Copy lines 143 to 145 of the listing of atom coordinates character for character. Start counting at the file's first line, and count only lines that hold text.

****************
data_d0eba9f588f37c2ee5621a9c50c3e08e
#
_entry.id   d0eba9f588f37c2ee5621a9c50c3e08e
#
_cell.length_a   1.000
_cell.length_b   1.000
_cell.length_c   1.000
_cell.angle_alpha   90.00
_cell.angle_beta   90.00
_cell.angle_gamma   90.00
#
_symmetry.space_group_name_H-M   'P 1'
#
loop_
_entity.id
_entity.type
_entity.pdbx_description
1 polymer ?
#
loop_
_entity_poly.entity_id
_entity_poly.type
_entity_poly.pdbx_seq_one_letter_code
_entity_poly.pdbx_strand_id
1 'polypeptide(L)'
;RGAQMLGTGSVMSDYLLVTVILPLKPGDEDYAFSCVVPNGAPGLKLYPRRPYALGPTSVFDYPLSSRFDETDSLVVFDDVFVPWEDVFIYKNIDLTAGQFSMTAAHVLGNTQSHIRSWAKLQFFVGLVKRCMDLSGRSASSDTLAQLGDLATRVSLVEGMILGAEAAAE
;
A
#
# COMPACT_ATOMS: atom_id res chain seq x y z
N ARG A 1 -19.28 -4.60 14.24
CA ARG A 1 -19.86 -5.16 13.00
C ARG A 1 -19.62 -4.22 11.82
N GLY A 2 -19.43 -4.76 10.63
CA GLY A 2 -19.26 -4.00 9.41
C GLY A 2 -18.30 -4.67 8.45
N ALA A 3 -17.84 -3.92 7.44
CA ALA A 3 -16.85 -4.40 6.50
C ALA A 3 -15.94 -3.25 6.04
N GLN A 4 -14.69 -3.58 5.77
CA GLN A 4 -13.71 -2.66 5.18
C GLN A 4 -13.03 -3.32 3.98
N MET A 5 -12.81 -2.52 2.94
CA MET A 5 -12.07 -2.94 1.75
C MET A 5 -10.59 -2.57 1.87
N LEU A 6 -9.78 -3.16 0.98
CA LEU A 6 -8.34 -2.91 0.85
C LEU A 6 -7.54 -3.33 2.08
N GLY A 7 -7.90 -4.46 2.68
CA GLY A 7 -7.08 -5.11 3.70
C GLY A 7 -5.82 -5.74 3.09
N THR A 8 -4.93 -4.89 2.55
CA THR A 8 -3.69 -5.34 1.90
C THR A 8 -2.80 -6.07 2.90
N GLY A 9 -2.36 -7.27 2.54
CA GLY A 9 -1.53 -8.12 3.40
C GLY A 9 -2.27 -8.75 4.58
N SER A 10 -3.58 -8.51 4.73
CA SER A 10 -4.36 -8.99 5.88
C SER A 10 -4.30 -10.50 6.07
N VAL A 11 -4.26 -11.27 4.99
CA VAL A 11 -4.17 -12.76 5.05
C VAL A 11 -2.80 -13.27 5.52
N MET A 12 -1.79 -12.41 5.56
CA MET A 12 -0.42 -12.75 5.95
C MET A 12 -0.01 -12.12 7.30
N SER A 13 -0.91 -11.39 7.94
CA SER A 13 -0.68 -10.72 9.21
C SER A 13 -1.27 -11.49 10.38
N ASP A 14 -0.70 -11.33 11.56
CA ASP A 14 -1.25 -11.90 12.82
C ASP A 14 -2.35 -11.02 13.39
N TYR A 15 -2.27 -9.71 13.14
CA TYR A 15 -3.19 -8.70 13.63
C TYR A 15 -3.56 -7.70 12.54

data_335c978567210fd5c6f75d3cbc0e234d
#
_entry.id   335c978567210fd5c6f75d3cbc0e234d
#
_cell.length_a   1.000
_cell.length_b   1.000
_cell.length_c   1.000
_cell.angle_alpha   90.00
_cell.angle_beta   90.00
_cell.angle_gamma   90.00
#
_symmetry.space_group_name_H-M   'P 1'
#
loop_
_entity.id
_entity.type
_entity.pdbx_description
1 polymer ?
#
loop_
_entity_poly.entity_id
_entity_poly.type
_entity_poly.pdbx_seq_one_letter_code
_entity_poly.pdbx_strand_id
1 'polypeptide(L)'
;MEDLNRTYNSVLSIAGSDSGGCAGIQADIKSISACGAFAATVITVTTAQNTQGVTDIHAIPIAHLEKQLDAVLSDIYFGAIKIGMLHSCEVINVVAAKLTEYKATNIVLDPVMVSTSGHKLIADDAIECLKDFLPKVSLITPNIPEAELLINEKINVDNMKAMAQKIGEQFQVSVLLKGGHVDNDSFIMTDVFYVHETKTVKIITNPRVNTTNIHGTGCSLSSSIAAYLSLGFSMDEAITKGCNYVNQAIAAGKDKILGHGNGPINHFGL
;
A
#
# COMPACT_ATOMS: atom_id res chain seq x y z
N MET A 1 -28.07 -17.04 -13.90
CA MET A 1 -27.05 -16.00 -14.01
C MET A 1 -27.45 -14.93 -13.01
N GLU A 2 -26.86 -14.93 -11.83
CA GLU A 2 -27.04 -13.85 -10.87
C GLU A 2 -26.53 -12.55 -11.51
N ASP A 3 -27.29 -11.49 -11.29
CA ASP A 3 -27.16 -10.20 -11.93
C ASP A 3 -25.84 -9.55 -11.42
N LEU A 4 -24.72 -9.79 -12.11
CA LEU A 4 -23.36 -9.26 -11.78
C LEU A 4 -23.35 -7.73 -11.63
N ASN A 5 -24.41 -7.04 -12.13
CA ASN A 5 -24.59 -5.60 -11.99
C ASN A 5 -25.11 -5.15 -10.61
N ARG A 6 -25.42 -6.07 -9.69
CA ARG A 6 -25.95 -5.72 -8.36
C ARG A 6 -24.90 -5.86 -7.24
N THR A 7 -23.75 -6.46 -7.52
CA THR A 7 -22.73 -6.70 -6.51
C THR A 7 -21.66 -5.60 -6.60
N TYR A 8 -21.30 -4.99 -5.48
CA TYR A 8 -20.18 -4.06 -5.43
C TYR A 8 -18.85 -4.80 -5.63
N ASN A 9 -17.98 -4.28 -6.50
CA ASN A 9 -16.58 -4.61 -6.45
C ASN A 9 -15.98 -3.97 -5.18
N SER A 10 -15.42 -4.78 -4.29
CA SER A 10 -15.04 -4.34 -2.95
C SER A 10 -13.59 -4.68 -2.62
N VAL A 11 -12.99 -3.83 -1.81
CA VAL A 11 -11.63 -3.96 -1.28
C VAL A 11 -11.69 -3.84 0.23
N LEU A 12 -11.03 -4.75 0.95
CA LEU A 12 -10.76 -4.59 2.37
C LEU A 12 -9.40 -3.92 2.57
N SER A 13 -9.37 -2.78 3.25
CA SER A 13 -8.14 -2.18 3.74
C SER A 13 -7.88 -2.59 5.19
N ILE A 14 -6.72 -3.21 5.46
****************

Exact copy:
CA SER A 13 -8.14 -2.18 3.74
C SER A 13 -7.88 -2.59 5.19
N ILE A 14 -6.72 -3.21 5.46